Part of it is a need to pay my respects to all who died there. Some of it is an obsessive-compulsive impulse. A lot of it is that whenever I see the construction workers hauling ass down there, it inspires me.
I’m here for my company’s annual Security Standard event in Brooklyn. Before setting my sights on the work at hand, I dumped my luggage and sprinted over the Brooklyn Bridge to Lower Manhattan.
Last year at this time, you couldn’t really see the scene taking shape at the WTC site from the bridge. Now you can. Walking over the bridge and looking to the left, there it is, rising up like a middle finger in the Manhattan sky:
One World Trade Center is taking shape. They’ve made major progress on it since I was here last September.
We’ve all been calling this Ground Zero since 9-11, but I don’t think it’s appropriate any longer. Too much life has returned to this place to keep calling it that.
I find the site extremely symbolic of the human condition at the heart of this blog.
We go through parts of our lives walking tall and feeling indestructible, just like we once thought the Twin Towers were impervious to life’s cruel twists of fate. Then something unexpected happens and we end up in ruins.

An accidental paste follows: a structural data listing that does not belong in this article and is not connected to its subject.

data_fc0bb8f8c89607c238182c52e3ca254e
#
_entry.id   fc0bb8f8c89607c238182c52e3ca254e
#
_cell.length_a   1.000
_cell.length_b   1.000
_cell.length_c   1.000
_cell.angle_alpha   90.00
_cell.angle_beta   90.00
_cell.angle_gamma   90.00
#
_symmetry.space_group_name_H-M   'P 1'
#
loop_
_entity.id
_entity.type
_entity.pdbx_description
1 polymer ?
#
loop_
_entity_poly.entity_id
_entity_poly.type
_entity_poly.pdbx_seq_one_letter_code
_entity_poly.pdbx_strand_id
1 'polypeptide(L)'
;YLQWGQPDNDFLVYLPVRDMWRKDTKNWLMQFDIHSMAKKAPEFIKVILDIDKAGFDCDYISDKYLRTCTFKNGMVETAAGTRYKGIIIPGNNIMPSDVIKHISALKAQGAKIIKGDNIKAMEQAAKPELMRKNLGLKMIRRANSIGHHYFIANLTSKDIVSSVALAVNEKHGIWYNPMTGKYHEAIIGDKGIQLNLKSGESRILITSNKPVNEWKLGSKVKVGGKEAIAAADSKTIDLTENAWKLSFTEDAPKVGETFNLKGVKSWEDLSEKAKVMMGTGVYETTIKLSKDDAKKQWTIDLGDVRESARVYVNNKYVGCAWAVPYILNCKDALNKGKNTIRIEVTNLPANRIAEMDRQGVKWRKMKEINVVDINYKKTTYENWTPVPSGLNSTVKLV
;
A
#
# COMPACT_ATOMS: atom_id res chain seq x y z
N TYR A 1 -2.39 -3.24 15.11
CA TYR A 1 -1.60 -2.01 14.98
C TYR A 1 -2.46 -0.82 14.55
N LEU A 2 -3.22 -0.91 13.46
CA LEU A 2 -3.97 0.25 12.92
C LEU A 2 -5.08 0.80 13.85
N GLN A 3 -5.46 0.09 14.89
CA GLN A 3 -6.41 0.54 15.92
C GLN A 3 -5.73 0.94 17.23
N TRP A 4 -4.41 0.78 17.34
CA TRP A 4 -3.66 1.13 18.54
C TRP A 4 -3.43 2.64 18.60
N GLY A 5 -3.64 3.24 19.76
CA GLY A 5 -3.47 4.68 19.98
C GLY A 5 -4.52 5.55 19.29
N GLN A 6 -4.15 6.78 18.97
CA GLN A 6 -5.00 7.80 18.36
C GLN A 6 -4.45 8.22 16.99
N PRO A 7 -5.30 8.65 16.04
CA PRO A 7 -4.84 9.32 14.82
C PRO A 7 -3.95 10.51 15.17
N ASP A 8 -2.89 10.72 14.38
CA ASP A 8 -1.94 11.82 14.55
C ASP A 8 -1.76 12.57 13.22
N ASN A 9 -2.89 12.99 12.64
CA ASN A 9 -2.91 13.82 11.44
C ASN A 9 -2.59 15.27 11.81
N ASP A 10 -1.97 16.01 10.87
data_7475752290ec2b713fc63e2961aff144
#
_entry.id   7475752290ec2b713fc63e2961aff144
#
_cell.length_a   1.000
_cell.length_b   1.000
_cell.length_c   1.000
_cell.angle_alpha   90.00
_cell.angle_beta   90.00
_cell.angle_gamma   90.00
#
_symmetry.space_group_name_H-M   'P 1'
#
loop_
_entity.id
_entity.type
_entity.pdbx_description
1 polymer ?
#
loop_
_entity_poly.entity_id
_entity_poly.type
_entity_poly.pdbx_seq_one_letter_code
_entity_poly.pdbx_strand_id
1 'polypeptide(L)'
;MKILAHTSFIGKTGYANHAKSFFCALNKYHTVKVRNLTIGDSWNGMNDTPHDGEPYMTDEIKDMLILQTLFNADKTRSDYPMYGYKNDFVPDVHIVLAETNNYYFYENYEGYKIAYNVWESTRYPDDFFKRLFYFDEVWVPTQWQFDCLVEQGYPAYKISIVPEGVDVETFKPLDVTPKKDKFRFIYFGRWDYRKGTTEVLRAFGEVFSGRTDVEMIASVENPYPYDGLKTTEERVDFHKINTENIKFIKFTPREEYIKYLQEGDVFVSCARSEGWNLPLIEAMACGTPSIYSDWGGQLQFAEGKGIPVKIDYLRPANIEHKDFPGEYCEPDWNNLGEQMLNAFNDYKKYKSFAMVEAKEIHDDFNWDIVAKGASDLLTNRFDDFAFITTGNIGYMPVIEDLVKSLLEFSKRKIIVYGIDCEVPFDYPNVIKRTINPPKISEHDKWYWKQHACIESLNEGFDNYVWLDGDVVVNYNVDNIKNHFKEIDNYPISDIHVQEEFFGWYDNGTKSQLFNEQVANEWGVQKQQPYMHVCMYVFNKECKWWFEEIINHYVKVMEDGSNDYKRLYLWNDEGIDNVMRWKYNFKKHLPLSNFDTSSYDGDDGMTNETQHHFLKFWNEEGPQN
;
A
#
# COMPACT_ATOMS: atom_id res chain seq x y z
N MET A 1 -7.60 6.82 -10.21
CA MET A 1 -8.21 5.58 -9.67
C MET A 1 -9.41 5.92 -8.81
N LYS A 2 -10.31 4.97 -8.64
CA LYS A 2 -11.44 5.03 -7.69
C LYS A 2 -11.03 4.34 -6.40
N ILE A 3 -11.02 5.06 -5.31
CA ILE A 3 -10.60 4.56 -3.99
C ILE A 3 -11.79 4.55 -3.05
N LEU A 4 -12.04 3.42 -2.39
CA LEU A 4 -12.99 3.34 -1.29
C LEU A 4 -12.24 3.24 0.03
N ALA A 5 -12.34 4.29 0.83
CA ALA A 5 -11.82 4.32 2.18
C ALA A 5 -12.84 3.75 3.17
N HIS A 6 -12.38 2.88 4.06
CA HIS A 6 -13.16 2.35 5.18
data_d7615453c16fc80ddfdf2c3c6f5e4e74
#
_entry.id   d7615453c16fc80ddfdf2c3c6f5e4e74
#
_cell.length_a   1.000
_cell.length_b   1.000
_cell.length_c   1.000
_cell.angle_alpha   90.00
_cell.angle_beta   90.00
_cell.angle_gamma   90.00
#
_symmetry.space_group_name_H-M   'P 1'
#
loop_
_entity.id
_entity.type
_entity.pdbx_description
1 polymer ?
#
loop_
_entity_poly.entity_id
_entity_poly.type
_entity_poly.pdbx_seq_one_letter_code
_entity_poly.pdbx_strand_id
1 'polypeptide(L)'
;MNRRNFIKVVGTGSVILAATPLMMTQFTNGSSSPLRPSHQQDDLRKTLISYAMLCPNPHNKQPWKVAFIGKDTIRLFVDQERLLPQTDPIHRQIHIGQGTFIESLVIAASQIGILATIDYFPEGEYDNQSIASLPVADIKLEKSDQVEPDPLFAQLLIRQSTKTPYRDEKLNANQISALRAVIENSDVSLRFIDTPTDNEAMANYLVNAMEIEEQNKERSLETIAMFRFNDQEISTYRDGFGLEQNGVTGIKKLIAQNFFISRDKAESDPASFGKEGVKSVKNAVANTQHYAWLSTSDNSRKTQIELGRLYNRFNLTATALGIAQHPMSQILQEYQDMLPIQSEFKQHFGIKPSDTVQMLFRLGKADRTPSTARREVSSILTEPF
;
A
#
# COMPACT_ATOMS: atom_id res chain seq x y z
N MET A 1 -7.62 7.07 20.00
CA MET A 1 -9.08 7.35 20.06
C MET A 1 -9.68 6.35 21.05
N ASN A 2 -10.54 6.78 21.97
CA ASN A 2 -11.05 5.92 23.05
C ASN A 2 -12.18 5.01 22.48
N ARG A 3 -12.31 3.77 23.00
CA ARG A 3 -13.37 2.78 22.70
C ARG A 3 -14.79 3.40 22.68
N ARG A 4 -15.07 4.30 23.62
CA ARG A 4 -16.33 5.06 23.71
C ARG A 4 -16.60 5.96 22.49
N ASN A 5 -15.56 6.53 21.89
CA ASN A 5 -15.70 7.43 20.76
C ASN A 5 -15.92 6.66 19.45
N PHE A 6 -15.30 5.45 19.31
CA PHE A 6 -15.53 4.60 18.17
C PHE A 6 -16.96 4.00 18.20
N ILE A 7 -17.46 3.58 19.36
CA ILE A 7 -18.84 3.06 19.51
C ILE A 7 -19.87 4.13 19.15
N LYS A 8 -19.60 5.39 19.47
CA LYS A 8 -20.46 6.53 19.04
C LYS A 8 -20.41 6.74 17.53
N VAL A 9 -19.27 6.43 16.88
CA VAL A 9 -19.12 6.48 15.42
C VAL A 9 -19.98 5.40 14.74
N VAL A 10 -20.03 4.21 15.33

Then we have a choice to rise from the ashes and start over, or just go away.
I’d like to think I rose from the ashes of my earlier years. Crohn’s Disease and mental illness have taken their best shots at me and I’ve been reduced to rubble more than once. But I got up and I’m still standing.
I’m no special case. We all take our blows and most of us get back up.
Terrorists took their best shot and knocked those buildings to the ground, snuffing out thousands of precious souls in the process. But this city got back up and started over. Now new buildings are rising up, hopefully stronger than what was there before.
It’s like that Metallica song. We rise, we fall, we’re down and we rise again.
Perhaps I have a hyperbolic brain. But when I visit this place, that’s how it makes me feel.